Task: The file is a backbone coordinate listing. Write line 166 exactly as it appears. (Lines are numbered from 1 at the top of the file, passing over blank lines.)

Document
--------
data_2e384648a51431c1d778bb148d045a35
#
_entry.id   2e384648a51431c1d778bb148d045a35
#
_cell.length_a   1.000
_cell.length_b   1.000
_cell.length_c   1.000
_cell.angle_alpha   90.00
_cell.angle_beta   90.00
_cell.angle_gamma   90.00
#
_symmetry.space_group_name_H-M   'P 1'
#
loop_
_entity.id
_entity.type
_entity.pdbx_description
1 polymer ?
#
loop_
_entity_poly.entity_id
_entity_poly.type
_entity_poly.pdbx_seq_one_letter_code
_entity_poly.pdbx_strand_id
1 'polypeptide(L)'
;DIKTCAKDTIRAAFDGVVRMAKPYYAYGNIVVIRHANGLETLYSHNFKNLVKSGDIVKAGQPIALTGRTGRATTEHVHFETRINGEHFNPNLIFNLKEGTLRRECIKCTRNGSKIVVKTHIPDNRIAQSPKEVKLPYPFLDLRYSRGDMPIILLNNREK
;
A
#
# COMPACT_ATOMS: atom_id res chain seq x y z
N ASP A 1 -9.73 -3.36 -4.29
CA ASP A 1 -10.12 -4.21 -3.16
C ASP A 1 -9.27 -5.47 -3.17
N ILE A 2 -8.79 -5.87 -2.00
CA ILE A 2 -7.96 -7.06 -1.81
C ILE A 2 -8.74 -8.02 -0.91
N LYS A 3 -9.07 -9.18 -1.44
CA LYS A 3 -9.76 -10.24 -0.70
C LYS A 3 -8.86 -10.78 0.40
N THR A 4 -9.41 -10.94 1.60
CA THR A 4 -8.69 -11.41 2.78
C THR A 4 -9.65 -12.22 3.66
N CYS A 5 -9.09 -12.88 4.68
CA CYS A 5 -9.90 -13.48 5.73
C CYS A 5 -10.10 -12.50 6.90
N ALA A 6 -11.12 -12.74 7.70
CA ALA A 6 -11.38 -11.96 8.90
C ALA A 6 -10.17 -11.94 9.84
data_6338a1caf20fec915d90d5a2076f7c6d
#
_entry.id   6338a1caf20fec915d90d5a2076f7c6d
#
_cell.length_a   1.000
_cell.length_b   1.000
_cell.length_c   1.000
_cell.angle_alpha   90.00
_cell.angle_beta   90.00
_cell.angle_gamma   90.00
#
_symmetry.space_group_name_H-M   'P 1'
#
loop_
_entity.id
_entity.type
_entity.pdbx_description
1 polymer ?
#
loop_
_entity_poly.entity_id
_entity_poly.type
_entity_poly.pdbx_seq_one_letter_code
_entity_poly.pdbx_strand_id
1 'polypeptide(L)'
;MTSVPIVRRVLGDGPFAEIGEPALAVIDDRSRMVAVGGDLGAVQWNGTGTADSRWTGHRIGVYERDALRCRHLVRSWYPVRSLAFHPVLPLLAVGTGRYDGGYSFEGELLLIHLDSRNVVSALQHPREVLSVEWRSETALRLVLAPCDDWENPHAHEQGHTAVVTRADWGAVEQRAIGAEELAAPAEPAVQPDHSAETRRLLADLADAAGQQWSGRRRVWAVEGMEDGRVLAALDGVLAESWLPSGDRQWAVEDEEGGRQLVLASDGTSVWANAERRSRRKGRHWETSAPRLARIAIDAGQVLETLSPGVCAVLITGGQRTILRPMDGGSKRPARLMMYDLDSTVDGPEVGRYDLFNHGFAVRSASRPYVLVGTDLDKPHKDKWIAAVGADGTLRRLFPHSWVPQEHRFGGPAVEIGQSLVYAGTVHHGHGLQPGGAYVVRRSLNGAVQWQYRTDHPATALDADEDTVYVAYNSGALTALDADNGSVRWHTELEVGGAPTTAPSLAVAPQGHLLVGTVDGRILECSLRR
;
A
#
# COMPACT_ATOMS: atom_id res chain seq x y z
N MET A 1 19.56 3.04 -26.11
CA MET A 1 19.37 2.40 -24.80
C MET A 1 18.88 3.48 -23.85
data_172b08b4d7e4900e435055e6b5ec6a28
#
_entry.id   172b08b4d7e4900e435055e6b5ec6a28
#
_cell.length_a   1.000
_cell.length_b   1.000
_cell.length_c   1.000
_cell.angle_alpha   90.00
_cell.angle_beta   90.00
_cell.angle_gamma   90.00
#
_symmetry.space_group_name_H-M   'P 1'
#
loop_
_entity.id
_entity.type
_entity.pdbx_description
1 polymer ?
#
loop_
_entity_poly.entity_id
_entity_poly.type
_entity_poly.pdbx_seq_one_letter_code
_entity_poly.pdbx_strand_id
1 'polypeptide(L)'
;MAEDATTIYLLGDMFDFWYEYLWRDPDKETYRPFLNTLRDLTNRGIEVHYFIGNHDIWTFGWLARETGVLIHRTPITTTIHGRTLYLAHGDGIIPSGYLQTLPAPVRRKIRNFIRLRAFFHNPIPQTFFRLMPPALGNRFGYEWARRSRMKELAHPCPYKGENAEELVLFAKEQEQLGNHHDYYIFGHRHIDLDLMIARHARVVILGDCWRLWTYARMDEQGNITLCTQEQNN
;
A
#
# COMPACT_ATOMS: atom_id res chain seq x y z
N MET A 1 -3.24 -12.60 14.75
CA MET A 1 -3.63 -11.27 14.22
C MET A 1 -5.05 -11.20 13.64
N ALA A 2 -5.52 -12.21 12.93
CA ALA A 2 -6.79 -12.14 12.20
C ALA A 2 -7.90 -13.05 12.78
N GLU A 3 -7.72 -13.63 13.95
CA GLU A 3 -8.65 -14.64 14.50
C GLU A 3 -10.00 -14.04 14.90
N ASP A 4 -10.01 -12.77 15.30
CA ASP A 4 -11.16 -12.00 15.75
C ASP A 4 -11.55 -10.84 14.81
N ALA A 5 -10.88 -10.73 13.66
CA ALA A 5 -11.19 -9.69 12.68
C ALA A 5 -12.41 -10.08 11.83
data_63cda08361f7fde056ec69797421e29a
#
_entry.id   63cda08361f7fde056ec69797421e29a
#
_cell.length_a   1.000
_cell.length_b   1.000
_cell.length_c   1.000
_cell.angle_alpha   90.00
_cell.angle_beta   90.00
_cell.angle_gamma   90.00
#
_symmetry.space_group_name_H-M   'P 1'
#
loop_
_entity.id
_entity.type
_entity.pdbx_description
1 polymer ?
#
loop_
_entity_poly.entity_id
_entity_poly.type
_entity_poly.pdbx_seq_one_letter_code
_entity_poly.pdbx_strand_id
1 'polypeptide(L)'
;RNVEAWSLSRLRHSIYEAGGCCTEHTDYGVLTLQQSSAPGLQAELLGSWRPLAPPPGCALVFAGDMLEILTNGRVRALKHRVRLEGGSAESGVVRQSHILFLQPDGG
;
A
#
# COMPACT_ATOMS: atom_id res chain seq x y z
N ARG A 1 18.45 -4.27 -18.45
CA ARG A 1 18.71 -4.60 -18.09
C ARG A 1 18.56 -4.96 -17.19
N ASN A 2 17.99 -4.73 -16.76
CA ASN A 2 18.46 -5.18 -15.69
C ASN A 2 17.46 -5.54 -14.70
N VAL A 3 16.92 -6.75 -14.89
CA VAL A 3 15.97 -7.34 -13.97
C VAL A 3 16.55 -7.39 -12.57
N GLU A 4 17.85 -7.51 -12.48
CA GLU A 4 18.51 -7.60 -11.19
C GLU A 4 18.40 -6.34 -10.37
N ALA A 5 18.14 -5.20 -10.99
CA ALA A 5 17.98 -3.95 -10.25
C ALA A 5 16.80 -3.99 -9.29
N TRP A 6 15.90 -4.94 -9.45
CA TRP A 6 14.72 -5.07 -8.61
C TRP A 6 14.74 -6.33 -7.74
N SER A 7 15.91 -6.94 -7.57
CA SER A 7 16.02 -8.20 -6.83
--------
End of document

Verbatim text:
N GLU A 4 17.85 -7.51 -12.48